Sacred cows are ideas, customs, institutions held, or beliefs that are above criticism and viewed as incontrovertibly true. We need to start questioning the cues of ‘chest up’ and ‘butt out’ that were shoved down our throats as students and young coaches. We tend to think we are eliciting positive adaptations in training but training has consequences, which implies both positive and negative results. In the opening remarks, I presented a question because you should constantly be...

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An Athlete's Relationship With An Exercise Environment Via Afferenation and Energy

Aug 11, 2017

Sensory information dictates our perception of the world around us-whatever world that may be to you. That world may be walking down the street feeling the sunlight on your face, holding a barbell in a gym, or sitting at a table holding a loved one’s hand. Our brain needs accurate sensory information from our environment, in order to connect. Sensory information includes the linkage of both the external environment (sensory) and internal environment (emotions). Representations of our environment can occur with both real and remembered stimuli (1). Human behavior and motor control is based upon ACCURATE sensory information (19,21,22). Vision, vestibular, and somatosensory (pain, touch, temperature, and proprioception) input provides our brain with the information it needs to make accurate motor and behavioral responses. The brain needs this afferent information in order to feel safe and know that it can protect itself against threat. You need the ability to sense and feel.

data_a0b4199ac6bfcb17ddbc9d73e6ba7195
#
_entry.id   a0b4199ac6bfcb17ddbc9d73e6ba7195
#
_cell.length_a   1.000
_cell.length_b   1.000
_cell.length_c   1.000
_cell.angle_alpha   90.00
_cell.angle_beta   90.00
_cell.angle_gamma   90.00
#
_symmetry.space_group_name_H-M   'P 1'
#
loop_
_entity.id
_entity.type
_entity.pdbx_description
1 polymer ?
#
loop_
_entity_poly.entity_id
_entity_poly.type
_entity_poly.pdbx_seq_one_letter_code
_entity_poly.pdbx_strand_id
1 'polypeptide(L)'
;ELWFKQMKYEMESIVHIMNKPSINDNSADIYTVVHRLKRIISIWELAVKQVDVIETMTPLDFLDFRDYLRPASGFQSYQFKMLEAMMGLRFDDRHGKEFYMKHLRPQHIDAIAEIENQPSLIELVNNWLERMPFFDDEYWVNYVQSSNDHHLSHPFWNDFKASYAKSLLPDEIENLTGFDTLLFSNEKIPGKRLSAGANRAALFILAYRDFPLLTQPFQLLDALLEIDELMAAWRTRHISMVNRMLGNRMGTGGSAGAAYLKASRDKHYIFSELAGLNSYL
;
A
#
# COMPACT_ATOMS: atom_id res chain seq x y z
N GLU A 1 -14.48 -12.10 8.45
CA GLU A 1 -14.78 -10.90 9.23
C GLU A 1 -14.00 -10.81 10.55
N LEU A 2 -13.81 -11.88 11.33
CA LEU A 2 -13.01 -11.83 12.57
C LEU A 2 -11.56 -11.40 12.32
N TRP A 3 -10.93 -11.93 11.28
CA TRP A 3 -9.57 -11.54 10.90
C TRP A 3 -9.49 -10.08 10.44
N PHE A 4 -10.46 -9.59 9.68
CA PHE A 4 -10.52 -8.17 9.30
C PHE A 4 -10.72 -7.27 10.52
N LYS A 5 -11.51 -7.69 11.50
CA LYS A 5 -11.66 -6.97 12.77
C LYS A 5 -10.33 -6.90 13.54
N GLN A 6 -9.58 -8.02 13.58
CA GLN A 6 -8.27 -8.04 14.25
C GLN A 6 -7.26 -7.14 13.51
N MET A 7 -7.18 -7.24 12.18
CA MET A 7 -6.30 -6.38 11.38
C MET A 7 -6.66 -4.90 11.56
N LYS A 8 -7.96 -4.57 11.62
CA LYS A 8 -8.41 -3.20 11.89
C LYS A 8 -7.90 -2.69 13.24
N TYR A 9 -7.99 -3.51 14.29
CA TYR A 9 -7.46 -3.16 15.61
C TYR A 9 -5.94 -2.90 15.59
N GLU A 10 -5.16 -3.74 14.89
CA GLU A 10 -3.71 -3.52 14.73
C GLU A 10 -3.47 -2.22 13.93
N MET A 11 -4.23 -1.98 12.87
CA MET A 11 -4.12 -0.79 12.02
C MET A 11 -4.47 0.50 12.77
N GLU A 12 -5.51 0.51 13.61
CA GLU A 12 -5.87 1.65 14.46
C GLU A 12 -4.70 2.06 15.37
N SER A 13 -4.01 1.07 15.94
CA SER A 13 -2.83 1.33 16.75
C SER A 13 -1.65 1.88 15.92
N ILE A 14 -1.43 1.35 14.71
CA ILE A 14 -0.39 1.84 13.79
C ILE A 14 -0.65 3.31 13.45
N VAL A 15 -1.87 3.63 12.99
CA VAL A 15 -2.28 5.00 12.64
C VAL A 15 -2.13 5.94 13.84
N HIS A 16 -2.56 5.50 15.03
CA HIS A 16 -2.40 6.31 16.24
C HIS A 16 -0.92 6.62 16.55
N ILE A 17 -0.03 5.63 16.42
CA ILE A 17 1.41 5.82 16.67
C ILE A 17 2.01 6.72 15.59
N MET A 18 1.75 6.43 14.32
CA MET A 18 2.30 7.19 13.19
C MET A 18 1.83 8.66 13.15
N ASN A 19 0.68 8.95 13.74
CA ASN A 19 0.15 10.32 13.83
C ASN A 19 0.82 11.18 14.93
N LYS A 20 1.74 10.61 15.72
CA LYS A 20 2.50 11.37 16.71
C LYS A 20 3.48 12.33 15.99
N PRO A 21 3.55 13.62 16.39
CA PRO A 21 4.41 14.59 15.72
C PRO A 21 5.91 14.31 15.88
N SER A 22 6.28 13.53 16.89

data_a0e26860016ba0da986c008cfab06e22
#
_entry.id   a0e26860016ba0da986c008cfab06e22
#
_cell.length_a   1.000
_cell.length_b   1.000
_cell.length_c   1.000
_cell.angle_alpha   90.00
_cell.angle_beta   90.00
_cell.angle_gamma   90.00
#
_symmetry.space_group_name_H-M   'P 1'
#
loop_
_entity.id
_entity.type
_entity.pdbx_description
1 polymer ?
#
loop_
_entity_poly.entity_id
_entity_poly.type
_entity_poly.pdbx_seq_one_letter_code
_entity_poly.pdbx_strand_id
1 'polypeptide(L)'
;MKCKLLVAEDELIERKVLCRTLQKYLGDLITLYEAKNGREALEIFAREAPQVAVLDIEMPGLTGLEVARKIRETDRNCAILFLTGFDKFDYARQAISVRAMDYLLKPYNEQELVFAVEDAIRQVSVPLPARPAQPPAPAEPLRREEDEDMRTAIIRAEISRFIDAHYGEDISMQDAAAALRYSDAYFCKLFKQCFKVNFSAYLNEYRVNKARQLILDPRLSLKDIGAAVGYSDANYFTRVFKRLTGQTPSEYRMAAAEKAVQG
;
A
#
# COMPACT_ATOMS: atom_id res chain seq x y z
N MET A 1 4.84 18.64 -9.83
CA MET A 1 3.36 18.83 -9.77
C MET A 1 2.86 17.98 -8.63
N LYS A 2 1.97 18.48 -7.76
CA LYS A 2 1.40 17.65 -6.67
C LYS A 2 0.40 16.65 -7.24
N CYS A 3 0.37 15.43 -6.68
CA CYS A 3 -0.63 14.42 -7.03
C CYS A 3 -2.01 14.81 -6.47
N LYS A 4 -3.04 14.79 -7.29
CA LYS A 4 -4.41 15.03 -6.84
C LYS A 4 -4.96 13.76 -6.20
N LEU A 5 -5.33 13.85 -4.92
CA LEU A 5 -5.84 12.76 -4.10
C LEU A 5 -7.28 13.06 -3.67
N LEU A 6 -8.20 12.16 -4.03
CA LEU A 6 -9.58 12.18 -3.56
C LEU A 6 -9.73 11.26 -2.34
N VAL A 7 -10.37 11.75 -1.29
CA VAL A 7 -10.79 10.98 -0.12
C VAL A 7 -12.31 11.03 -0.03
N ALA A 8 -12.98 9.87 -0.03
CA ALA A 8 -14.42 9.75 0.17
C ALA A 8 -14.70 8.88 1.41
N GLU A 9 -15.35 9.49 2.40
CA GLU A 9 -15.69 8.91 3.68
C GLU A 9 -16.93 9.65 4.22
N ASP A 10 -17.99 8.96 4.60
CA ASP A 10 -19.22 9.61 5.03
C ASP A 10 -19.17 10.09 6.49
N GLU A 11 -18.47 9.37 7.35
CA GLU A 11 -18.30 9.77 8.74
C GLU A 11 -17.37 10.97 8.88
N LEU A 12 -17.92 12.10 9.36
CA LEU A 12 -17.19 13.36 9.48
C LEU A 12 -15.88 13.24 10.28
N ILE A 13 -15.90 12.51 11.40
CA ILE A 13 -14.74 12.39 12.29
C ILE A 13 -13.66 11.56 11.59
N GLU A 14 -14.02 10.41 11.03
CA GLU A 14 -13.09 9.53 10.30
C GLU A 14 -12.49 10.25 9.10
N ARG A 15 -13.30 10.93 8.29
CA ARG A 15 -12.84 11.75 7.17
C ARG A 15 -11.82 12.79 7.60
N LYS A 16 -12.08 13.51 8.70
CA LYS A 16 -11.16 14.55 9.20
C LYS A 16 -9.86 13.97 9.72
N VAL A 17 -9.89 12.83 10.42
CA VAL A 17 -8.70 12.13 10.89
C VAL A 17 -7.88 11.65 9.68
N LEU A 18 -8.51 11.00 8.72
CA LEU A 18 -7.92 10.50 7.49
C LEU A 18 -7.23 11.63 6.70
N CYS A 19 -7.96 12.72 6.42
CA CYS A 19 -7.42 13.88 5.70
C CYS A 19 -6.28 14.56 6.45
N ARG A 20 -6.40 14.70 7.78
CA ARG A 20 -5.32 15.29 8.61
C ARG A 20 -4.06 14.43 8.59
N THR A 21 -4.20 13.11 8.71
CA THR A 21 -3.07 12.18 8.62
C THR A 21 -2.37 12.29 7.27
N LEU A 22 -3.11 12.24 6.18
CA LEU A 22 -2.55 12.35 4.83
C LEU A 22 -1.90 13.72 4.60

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Allostatic Overload: Stress and Emotional Context Part 2

Jul 26, 2017

What we have learned from Part 1 is that physiological adaptations during training are due to the planning of stress. As humans, we need the stress response to survive. Stress is training variables (i.e reps, sets, intensity, loads, velocities, etc.) and the cascade of the HPA axis is the window into performance. But we also need to be able to turn it off when it is not needed.

A chronic state of stress will limit adaptation and performance. A chronic state can lead to changes in environmental perception, behavior, and anxiety (level of tension). Allostatic overload is a term that reflects the pathophysiology that chronic over activation of the stress response of regulating systems can create. These changes can reflect compensation patterns for movement and be reflected physically, emotionally, and behaviorally. Part 2 will be dedicated to the physical adaptations to allostatic overload.

However, we need to appreciate that it is not just physical. Part 1 discussed...

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Allostatic Overload: Stress and Emotional Context Part 1

Jul 21, 2017